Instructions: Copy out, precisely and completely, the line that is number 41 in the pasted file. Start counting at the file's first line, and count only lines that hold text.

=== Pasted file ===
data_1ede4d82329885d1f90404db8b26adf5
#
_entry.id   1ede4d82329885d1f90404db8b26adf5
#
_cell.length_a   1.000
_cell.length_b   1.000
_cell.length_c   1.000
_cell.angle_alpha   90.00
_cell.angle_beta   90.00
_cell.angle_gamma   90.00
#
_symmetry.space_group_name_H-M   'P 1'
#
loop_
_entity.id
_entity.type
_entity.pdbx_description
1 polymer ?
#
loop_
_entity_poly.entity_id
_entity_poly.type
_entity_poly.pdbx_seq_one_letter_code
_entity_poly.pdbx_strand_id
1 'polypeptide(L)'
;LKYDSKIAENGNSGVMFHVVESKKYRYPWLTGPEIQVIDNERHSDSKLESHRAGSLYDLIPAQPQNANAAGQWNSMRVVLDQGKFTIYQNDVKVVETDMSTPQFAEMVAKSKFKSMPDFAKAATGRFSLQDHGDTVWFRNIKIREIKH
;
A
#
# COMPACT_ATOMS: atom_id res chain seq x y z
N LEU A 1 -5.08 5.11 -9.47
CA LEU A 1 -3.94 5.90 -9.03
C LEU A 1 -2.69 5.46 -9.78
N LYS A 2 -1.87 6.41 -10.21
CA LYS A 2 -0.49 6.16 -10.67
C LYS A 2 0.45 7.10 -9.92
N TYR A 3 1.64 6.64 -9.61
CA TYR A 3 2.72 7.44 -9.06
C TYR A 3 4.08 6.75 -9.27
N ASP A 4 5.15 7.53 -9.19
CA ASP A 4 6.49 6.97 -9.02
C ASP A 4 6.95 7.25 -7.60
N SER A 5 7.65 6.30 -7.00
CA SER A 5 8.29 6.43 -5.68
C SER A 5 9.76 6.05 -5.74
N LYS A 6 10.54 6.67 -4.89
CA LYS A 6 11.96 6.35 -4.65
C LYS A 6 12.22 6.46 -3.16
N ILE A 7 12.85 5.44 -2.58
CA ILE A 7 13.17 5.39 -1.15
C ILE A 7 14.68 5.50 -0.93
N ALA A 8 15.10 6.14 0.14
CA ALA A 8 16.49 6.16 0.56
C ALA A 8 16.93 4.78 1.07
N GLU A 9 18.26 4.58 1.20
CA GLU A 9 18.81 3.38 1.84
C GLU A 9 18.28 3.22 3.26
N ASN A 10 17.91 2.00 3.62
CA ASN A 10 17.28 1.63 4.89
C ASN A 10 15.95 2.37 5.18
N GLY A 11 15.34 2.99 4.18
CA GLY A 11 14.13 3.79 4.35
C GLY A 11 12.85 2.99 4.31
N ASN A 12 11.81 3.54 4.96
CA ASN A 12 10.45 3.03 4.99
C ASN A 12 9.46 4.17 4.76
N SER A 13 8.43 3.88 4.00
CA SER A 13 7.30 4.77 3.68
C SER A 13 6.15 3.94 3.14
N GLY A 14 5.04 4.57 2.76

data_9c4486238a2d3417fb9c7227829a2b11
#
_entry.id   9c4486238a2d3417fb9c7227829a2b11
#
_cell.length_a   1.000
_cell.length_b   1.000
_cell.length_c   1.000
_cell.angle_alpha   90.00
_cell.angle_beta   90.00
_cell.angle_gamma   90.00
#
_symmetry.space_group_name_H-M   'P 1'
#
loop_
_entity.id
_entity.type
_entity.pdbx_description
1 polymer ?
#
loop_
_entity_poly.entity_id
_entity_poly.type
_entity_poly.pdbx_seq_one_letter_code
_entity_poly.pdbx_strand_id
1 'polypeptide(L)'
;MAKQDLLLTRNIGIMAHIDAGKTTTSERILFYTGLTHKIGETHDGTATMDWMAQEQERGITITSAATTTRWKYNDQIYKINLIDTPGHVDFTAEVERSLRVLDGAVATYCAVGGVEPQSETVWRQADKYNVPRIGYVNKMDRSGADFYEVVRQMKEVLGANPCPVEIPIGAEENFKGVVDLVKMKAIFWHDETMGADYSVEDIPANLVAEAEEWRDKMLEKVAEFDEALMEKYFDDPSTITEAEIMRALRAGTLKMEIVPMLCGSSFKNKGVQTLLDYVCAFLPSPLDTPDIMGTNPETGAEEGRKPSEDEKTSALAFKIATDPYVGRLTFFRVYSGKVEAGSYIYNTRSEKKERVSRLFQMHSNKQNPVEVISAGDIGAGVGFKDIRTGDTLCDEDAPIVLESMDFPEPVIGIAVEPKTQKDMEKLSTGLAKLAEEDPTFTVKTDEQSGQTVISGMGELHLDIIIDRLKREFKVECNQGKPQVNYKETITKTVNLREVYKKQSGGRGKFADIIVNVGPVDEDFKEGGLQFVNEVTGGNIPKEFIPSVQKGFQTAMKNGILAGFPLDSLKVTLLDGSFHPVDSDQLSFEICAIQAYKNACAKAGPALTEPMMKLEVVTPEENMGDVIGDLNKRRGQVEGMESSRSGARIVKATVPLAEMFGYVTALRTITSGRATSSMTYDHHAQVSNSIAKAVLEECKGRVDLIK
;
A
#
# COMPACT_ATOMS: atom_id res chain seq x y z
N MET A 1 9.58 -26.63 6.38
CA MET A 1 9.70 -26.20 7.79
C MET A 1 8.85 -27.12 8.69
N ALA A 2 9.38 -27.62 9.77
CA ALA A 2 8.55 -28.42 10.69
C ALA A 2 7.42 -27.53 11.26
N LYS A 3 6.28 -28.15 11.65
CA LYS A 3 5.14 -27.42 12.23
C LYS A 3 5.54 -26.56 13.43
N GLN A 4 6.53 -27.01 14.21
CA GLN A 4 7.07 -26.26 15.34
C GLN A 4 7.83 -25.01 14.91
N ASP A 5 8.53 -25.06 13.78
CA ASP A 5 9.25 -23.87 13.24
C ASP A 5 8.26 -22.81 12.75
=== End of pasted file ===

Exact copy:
CA ASP A 4 6.49 6.97 -9.02